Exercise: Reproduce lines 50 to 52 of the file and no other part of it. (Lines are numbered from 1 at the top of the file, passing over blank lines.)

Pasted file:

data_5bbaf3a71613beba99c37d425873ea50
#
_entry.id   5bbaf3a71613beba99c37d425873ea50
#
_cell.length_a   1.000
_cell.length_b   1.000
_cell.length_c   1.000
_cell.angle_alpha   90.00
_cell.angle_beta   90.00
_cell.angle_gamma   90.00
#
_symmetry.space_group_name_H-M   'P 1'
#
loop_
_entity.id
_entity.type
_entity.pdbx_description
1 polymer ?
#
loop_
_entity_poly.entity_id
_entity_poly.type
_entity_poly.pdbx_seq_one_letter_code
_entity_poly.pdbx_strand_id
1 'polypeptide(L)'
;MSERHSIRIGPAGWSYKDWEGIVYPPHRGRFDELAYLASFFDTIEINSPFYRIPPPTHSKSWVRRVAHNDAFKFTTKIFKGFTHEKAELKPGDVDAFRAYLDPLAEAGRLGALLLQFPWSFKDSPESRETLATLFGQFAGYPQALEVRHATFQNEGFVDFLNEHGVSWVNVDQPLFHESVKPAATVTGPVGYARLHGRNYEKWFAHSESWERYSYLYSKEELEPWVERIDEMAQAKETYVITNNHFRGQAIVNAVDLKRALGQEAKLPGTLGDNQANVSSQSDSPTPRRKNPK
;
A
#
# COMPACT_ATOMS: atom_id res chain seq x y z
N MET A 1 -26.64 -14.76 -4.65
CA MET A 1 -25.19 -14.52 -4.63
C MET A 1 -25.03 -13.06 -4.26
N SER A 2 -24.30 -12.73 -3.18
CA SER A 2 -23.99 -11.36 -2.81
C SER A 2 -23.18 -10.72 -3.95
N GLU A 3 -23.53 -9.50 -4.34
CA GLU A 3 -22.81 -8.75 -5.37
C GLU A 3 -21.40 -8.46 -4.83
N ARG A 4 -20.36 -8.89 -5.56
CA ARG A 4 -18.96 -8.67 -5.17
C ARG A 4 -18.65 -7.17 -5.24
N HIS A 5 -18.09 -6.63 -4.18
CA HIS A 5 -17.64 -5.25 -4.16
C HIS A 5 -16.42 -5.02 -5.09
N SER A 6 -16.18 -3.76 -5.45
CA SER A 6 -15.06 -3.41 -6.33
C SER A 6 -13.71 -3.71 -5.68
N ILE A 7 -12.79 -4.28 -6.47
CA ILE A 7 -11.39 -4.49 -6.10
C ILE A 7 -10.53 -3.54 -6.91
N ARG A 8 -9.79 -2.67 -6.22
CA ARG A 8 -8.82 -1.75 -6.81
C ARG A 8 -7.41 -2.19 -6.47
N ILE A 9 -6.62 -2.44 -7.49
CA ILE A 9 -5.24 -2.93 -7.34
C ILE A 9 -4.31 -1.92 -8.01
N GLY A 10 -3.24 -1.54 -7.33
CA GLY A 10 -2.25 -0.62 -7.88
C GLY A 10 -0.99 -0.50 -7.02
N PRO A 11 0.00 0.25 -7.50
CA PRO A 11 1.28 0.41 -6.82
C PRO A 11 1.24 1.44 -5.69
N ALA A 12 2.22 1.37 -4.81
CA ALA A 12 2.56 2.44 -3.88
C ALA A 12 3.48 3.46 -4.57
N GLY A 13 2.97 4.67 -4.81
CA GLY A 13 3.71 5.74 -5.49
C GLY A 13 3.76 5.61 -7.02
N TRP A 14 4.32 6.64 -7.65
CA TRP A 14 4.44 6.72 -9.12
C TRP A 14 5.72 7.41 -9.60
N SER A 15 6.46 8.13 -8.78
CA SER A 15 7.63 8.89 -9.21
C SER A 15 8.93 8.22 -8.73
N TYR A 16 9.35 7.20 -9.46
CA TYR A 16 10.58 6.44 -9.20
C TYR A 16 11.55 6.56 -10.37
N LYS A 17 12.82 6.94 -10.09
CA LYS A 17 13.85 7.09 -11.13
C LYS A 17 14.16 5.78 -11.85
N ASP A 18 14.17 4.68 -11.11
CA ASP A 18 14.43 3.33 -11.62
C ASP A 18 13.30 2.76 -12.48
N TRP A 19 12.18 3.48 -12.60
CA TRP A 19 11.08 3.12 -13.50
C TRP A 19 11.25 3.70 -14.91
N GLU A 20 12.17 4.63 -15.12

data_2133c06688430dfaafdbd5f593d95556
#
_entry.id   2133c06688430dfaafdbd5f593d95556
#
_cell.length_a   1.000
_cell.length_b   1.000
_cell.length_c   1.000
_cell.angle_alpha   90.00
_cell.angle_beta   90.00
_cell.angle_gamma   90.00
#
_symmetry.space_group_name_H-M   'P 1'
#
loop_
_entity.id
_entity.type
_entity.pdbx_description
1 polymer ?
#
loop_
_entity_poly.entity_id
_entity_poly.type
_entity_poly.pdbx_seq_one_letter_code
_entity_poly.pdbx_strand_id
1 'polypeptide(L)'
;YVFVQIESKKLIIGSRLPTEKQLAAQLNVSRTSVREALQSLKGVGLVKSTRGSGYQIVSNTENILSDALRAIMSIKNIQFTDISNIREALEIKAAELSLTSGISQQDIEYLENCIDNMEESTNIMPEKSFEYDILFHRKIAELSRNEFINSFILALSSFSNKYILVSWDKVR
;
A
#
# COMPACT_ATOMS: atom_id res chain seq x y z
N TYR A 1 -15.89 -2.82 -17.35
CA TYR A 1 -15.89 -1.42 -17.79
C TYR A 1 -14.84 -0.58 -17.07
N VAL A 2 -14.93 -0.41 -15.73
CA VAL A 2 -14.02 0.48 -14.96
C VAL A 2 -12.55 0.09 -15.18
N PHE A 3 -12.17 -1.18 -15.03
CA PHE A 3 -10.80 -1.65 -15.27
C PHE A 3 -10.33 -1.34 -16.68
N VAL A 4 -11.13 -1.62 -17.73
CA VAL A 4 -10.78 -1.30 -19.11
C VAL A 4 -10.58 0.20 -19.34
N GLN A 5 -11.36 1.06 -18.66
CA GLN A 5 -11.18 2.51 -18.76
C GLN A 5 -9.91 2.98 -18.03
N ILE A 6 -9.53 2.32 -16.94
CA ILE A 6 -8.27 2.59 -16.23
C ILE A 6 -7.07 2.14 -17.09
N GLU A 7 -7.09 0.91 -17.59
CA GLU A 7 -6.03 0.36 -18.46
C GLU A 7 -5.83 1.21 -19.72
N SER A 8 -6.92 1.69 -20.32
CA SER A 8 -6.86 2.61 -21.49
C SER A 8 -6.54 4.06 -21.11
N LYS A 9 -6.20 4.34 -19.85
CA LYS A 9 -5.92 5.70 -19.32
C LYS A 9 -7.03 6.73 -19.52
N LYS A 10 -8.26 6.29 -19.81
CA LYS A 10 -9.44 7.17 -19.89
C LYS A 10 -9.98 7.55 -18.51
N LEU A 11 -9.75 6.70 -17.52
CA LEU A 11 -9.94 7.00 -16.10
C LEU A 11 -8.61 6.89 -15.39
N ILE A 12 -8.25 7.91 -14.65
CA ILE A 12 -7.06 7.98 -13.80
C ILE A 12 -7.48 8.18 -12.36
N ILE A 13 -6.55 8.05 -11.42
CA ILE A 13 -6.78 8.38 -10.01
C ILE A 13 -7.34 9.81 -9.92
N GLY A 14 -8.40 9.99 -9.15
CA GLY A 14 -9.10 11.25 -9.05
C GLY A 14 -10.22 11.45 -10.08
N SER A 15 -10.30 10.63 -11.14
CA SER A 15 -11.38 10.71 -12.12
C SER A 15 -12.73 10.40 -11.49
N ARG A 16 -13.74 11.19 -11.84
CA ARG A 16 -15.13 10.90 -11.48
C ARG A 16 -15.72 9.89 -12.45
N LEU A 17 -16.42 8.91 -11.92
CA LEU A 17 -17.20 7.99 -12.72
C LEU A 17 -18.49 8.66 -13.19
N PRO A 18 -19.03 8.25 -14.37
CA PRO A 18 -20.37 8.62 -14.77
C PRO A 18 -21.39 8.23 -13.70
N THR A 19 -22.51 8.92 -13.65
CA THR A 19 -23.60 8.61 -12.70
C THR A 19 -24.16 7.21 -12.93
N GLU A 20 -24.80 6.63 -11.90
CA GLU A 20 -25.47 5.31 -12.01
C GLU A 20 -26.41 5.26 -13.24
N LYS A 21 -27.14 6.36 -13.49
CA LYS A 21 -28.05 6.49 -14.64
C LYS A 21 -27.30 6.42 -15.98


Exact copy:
CA ILE A 7 -11.39 -4.49 -6.10
C ILE A 7 -10.53 -3.54 -6.91
N ARG A 8 -9.79 -2.67 -6.22